The latest report from the Centers for Disease Control shows 47 states with widespread flu outbreak. In some states, more people are sick today than they have been in years past — and children can be infectious for more than 10 days.
According to WebMD.com, studies of how long significant amounts of flu germs can survive on surfaces vary. Estimates range from a few minutes up to 24 hours, depending on the type of surface. (It lives longest on hard surfaces.)
While covering your mouth and washing your hands remain the top ways to prevent the spread of flu, it doesn’t hurt to keep your gadgets clean.
Here’s a quick tip list for avoiding the spread of illness this season via cell phones and other consumer electronics:
• Try not to share your cell phone or other accessories that come in contact with hands or mouth.
• Be sure to clean your devices regularly, especially if you’re using them in a school or office.
• Most alcohol wipes work on touch screen surfaces, but make sure to squeeze the excess liquid out before wiping a device so you don’t get any liquid inside its operating system.
• A simple air spray can be used to clear makeup or other debris from a QWERTY keyboard or traditional dial pad. Most air spray products that clean computer screens and keyboards can also be used for wireless phones.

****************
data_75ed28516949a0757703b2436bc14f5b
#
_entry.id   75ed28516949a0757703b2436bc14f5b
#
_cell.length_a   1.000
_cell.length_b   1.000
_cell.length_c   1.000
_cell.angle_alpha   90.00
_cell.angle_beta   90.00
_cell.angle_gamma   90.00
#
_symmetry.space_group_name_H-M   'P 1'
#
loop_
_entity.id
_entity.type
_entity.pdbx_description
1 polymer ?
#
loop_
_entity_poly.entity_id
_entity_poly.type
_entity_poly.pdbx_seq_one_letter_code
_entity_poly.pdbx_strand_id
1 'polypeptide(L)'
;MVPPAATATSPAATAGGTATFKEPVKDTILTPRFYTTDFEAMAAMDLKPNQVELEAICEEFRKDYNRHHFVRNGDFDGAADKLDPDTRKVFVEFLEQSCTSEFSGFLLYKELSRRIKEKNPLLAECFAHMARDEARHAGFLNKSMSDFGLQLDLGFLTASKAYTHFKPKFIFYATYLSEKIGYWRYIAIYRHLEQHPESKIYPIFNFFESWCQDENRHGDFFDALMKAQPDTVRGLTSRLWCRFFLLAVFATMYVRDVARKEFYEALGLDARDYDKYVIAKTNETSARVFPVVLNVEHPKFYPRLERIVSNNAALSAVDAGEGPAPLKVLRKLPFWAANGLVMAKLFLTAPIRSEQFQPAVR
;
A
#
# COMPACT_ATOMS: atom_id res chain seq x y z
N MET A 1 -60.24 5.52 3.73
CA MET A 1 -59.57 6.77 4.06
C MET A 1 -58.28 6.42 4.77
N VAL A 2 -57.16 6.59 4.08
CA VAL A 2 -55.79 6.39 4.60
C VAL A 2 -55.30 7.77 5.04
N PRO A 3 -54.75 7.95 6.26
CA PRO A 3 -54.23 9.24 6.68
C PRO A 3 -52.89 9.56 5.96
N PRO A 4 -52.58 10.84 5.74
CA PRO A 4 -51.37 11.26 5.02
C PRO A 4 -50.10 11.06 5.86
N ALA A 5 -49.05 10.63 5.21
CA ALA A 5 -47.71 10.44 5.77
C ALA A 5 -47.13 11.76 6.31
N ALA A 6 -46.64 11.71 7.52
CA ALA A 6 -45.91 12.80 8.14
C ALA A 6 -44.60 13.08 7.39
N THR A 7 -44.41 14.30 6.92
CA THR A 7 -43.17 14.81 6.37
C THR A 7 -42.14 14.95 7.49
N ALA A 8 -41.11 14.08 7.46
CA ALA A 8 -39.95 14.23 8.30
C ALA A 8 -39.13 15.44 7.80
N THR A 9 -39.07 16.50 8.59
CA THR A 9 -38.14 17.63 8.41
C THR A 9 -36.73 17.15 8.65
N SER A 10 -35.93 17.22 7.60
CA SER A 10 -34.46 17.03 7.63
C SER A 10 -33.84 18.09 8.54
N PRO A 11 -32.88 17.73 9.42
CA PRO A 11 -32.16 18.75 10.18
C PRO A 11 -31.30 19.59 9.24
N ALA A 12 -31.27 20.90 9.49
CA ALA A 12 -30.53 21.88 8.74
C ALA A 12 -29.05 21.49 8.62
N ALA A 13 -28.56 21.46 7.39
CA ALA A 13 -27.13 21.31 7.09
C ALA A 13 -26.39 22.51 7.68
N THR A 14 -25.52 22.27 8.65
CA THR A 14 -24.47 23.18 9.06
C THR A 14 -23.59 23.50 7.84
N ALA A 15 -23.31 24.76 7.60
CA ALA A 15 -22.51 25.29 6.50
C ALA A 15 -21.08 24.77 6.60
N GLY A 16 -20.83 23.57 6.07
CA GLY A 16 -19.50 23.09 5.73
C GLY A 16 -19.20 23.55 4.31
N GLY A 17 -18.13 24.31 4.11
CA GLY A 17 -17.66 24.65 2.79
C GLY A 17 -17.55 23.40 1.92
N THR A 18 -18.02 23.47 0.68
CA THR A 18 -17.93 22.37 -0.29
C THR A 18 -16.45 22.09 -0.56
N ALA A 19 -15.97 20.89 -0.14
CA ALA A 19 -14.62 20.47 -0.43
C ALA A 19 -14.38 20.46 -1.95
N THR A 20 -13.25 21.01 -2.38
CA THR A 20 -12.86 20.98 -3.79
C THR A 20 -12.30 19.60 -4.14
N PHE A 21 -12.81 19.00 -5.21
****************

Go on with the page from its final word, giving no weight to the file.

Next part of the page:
• Remember to wash your hands or use anti-bacterial lotions after using public, office or school electronics, including charging cords that plug into the wall.
• And if you’re shopping, take advantage of anti-bacterial lotions that many retailers now provide for use on sales counters or near registers as purchases are made. (The flu is actually a virus and anti-bacterials don’t kill viruses, but it doesn’t hurt to keep hands clean of other potential bugs.)
If you’re concerned about manufacturer specifications for keeping products clean and in working order, you can check an online product manual list for 1,000 brands that include items like cell phones, game controllers, house phones, remote controls, keyboards, computer mice and GPS units.